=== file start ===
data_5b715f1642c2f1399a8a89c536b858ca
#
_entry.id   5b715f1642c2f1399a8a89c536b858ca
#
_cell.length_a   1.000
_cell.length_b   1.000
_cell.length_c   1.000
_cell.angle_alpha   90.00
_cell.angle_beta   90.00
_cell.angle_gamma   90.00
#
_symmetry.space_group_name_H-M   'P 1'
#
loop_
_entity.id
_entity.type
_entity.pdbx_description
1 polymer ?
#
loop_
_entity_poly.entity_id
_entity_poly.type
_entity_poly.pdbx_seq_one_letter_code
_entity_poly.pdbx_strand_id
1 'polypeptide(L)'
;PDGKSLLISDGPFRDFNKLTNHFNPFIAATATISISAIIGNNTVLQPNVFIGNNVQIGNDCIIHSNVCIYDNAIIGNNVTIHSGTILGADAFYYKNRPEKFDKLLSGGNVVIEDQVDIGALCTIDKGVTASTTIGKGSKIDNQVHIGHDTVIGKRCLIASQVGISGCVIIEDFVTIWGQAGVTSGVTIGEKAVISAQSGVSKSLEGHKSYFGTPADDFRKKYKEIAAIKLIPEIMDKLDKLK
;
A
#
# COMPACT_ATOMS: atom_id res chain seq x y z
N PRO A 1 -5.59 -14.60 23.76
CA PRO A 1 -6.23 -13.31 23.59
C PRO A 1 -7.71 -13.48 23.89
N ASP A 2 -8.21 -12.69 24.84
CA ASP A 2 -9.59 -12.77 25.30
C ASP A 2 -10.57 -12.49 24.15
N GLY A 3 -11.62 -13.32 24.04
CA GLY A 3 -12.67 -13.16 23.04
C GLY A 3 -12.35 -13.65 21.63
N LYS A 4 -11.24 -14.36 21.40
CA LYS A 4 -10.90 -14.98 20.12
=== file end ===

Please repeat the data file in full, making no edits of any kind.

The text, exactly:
data_5b715f1642c2f1399a8a89c536b858ca
#
_entry.id   5b715f1642c2f1399a8a89c536b858ca
#
_cell.length_a   1.000
_cell.length_b   1.000
_cell.length_c   1.000
_cell.angle_alpha   90.00
_cell.angle_beta   90.00
_cell.angle_gamma   90.00
#
_symmetry.space_group_name_H-M   'P 1'
#
loop_
_entity.id
_entity.type
_entity.pdbx_description
1 polymer ?
#
loop_
_entity_poly.entity_id
_entity_poly.type
_entity_poly.pdbx_seq_one_letter_code
_entity_poly.pdbx_strand_id
1 'polypeptide(L)'
;PDGKSLLISDGPFRDFNKLTNHFNPFIAATATISISAIIGNNTVLQPNVFIGNNVQIGNDCIIHSNVCIYDNAIIGNNVTIHSGTILGADAFYYKNRPEKFDKLLSGGNVVIEDQVDIGALCTIDKGVTASTTIGKGSKIDNQVHIGHDTVIGKRCLIASQVGISGCVIIEDFVTIWGQAGVTSGVTIGEKAVISAQSGVSKSLEGHKSYFGTPADDFRKKYKEIAAIKLIPEIMDKLDKLK
;
A
#
# COMPACT_ATOMS: atom_id res chain seq x y z
N PRO A 1 -5.59 -14.60 23.76
CA PRO A 1 -6.23 -13.31 23.59
C PRO A 1 -7.71 -13.48 23.89
N ASP A 2 -8.21 -12.69 24.84
CA ASP A 2 -9.59 -12.77 25.30
C ASP A 2 -10.57 -12.49 24.15
N GLY A 3 -11.62 -13.32 24.04
CA GLY A 3 -12.67 -13.16 23.04
C GLY A 3 -12.35 -13.65 21.63
N LYS A 4 -11.24 -14.36 21.40
CA LYS A 4 -10.90 -14.98 20.12